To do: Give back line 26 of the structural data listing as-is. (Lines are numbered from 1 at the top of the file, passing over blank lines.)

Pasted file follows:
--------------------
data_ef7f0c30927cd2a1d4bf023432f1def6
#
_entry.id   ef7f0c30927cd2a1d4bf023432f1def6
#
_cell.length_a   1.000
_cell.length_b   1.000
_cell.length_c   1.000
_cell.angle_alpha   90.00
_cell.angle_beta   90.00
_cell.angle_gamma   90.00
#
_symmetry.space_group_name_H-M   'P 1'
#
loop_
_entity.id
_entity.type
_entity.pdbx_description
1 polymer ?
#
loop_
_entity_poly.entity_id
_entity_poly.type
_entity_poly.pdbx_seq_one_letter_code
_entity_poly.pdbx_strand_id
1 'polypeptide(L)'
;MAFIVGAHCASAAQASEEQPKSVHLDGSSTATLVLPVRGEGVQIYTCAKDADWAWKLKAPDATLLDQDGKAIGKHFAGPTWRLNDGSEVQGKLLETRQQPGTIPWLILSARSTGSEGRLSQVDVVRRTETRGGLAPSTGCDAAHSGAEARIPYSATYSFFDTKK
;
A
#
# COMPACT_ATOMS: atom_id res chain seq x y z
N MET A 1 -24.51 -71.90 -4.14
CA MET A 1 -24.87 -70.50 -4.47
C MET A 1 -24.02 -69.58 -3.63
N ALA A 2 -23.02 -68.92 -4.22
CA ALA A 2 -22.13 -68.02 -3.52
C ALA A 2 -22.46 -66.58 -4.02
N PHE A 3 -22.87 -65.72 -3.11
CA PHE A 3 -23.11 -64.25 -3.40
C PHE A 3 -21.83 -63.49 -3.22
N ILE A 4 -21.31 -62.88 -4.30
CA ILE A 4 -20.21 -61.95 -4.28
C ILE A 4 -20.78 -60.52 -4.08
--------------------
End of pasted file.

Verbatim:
;MAFIVGAHCASAAQASEEQPKSVHLDGSSTATLVLPVRGEGVQIYTCAKDADWAWKLKAPDATLLDQDGKAIGKHFAGPTWRLNDGSEVQGKLLETRQQPGTIPWLILSARSTGSEGRLSQVDVVRRTETRGGLAPSTGCDAAHSGAEARIPYSATYSFFDTKK